EDMONTON — Ownership moved out the Edmonton Oilers Old Boys Club over the summer, when new GM Peter Chiarelli and head coach Todd McLellan were handed a failed rebuild with orders to straighten things out.
Well December has arrived and the Oilers are entrenched in 30th place yet again. The focus in Edmonton has moved from the front office to the Oilers flawed core. Too soft, too similar, too used to losing, is what they’re saying about Taylor Hall and the boys in blue and orange.
Someone’s got to go. But who?
“We don’t want the group to change in here,” said Ryan Nugent-Hopkins, the 22-year-old centre who has become a prime subject of trade talk for the first time in his young career this week. “I can speak for everybody to say, everyone’s happy with the group we have. We don’t want it to come to (the point) where there is a bunch of moves.”
Chiarelli’s history would dictate that it almost certainly will come down to a blockbuster. As GM of the Boston Bruins Chiarelli traded away a 21-year-old Phil Kessel, a former No. 5 overall pick of the Bruins. He also dealt Tyler Seguin to Dallas in a less successful deal for Boston, but Seguin was chosen at No. 2 behind Taylor Hall in 2010.
So Chiarelli has the stones to make a major deal with a young forward, and he’s got several to choose from in Edmonton. Clearly, Connor McDavid and Leon Draisaitl are untouchable. That leaves Hall, Jordan Eberle and Nugent-Hopkins as players who would return the required level of defenceman, perhaps alone or as the major cog in a package.
Hall entered play on Wednesday as the No. 8 scorer in the NHL with 9-16-25 in 25 games. He has established himself as one of the NHL’s top three or four left-wingers, production wise, and has this season shored up his defensive game considerably with a plus-11 defensive rating.
You might say that Hall would bring the greatest return, but his robust style is a needed commodity among this skilled forward group. That leaves Nugent-Hopkins and Eberle in the cross hairs of the trade rumours, as softer skill players who would be of greater use on a team that could surround them with bigger linemates.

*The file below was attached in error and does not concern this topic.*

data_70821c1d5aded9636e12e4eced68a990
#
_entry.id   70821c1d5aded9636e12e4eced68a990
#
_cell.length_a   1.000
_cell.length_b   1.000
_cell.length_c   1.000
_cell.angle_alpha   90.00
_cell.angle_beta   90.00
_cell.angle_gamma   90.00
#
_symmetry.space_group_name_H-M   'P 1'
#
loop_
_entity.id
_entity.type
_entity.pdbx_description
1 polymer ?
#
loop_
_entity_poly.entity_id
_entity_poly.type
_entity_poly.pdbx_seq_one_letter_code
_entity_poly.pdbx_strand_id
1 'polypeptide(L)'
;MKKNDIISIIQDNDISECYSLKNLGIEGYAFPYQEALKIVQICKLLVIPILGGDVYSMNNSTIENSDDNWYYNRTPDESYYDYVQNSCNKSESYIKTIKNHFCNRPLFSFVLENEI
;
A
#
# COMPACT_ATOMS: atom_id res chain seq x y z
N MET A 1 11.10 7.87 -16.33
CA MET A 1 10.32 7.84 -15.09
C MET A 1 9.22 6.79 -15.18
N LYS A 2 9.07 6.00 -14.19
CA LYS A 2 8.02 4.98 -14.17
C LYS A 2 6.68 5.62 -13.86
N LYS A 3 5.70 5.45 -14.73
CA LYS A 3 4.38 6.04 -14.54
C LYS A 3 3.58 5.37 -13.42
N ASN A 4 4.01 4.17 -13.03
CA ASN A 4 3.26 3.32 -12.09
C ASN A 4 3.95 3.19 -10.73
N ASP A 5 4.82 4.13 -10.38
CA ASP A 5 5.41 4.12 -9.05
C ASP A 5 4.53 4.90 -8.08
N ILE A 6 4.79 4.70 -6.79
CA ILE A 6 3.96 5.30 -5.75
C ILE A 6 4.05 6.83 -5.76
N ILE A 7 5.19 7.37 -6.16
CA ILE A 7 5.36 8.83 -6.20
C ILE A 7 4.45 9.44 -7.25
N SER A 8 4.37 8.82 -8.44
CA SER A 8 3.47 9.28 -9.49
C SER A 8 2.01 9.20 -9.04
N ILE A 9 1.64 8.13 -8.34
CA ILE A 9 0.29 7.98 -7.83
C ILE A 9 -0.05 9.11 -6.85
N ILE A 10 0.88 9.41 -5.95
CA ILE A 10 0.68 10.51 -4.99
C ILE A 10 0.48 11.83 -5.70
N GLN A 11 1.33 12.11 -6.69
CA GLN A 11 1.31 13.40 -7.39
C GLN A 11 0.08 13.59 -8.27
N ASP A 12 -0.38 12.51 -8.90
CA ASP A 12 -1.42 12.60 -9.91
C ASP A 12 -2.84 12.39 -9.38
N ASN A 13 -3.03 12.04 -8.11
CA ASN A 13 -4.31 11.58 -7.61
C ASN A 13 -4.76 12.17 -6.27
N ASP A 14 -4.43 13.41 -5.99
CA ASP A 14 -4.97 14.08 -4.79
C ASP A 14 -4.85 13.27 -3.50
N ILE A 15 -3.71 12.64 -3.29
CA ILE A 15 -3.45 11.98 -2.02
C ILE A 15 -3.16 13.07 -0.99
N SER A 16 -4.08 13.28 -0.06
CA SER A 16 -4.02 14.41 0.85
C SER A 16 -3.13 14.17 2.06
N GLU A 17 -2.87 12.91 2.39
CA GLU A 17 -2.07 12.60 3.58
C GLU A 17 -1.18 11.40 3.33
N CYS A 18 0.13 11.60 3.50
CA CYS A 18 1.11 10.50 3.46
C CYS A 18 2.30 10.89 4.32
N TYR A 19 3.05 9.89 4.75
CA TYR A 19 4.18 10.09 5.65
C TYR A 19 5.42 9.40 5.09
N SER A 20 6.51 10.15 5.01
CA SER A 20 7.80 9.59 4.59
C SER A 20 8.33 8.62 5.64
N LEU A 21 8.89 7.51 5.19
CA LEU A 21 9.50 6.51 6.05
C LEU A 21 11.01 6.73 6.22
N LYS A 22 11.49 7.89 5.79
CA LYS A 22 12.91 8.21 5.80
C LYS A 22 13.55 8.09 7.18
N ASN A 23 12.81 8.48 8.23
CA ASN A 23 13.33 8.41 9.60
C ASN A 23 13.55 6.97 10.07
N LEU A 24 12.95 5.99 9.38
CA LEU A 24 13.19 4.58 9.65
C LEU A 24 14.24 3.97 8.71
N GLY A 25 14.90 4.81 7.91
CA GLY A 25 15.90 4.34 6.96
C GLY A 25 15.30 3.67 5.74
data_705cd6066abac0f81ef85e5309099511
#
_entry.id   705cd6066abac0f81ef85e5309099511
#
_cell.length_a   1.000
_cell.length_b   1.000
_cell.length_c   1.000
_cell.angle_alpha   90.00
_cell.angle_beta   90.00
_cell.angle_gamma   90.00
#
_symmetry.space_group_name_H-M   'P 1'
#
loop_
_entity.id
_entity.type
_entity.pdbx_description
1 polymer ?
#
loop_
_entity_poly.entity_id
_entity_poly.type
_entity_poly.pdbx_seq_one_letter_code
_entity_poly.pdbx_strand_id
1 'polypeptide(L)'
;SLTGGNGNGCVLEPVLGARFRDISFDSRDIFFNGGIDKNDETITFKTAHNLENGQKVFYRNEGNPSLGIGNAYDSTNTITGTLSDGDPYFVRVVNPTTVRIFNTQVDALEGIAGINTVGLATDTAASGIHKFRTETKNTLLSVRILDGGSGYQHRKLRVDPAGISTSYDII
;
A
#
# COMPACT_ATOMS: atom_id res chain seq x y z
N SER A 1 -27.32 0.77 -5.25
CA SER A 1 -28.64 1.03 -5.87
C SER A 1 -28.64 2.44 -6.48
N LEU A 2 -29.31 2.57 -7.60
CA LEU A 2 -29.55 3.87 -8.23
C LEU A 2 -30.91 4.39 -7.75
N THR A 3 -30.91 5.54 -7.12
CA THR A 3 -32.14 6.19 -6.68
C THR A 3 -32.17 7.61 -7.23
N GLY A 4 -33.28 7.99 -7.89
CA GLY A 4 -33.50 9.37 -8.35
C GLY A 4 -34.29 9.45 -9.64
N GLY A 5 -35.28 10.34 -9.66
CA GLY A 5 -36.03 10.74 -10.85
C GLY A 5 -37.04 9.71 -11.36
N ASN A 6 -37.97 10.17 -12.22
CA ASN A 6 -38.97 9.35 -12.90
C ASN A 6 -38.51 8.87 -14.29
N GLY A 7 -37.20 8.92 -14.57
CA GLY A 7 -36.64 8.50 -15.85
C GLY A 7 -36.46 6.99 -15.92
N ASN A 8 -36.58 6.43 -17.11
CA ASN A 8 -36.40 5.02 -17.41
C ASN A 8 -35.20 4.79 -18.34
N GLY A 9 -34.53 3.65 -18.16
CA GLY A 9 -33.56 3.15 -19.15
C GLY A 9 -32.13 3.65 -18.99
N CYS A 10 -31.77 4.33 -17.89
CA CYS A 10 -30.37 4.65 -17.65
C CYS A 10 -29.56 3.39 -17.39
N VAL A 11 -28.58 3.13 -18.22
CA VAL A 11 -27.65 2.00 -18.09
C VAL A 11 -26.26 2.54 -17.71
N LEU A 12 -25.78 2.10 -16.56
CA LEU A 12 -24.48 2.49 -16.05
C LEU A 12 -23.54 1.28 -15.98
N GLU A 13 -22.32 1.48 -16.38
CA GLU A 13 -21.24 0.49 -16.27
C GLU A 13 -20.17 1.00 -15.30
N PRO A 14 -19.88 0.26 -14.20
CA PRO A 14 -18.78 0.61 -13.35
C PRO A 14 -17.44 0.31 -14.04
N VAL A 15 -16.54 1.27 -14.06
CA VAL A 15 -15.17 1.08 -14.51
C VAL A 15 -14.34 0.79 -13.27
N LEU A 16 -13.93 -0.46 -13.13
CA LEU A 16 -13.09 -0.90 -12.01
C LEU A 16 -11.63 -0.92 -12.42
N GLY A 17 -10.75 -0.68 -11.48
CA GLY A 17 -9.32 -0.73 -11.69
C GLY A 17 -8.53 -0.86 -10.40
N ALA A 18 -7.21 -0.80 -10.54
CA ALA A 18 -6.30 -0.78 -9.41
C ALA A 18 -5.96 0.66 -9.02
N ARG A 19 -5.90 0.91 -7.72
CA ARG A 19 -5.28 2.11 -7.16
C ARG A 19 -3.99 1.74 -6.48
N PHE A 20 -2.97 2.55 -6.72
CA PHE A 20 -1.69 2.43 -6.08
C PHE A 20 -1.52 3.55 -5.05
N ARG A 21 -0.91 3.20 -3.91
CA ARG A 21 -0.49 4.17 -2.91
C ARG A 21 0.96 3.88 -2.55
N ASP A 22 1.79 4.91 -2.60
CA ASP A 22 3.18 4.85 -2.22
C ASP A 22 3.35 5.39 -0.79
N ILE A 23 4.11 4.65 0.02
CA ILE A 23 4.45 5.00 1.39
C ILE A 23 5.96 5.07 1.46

“I think my name has been in the mix for the last three years. Things haven’t gone well for our team, and that’s just how it works,” said Eberle on Wednesday morning, with the Bruins in town for a game tonight. “I know I have to play better and start impacting. I know the impact I can have. I need to bring that.”
Eberle injured his shoulder late in the pre-season and did not return until Nov. 6. He has only three goals (no assists) in a dozen games, and the perimeter nature of his game is emblematic of an Oilers team that is traditionally far too easy to play against.
He signed a seven-year, $36-million deal that runs for three more years after this one, and Eberle was expected to get time with Hall and Draisaitl tonight to help kick start his game.
Nugent-Hopkins has been surpassed by McDavid, and quite possibly by Draisaitl as well. It’s hard to deal a centre, but the return — especially for a centres-poor team, like Nashville — would be higher.
McLellan came to his players’ defence on Wednesday, comparing Nugent-Hopkins to Joe Pavelski, who, it is well known, was one of McLellan’s favorite players in San Jose.
“(Nugent-Hopkins) is small, he’s competitive, and he understands the game,” explained the Oilers head coach. “You have to understand, Joe played (two) years at Wisconsin before he even came to the league at 22. Nuge is 22 years old, you guys.
“He’s 22. I think he has the brain, the will to do it.”
As for Eberle, his game has a long ways to go to justify that long-term deal. He is the eldest member of this core, and as such, the one from whom inconsistency will be accepted the least.
“I’m healthy. Perfectly fine,” he said of his shoulder. “Obviously I haven’t played well, and the score sheet hasn’t been working my way. I know the impact I can bring. I have to bring it tonight.”